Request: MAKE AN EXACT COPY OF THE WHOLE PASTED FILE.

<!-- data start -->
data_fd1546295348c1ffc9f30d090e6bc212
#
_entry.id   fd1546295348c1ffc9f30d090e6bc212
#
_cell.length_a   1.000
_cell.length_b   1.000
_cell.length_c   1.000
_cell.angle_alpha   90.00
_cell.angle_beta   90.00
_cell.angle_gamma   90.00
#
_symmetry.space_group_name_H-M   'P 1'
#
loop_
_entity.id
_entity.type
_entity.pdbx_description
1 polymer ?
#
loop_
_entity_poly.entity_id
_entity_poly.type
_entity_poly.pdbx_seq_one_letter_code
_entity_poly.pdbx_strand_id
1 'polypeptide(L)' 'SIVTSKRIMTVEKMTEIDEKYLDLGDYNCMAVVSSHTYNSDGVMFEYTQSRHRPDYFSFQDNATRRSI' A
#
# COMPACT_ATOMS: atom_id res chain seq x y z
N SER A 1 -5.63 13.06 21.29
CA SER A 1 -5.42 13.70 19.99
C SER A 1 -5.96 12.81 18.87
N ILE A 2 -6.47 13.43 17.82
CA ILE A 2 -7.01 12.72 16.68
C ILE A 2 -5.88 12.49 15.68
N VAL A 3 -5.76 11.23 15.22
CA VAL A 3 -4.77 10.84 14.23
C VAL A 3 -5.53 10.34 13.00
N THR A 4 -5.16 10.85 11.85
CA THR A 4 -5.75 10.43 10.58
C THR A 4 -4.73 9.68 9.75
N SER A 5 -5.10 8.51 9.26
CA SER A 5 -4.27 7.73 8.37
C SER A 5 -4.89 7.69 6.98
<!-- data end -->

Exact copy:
data_fd1546295348c1ffc9f30d090e6bc212
#
_entry.id   fd1546295348c1ffc9f30d090e6bc212
#
_cell.length_a   1.000
_cell.length_b   1.000
_cell.length_c   1.000
_cell.angle_alpha   90.00
_cell.angle_beta   90.00
_cell.angle_gamma   90.00
#
_symmetry.space_group_name_H-M   'P 1'
#
loop_
_entity.id
_entity.type
_entity.pdbx_description
1 polymer ?
#
loop_
_entity_poly.entity_id
_entity_poly.type
_entity_poly.pdbx_seq_one_letter_code
_entity_poly.pdbx_strand_id
1 'polypeptide(L)' 'SIVTSKRIMTVEKMTEIDEKYLDLGDYNCMAVVSSHTYNSDGVMFEYTQSRHRPDYFSFQDNATRRSI' A
#
# COMPACT_ATOMS: atom_id res chain seq x y z
N SER A 1 -5.63 13.06 21.29
CA SER A 1 -5.42 13.70 19.99
C SER A 1 -5.96 12.81 18.87
N ILE A 2 -6.47 13.43 17.82
CA ILE A 2 -7.01 12.72 16.68
C ILE A 2 -5.88 12.49 15.68
N VAL A 3 -5.76 11.23 15.22
CA VAL A 3 -4.77 10.84 14.23
C VAL A 3 -5.53 10.34 13.00
N THR A 4 -5.16 10.85 11.85
CA THR A 4 -5.75 10.43 10.58
C THR A 4 -4.73 9.68 9.75
N SER A 5 -5.10 8.51 9.26
CA SER A 5 -4.27 7.73 8.37
C SER A 5 -4.89 7.69 6.98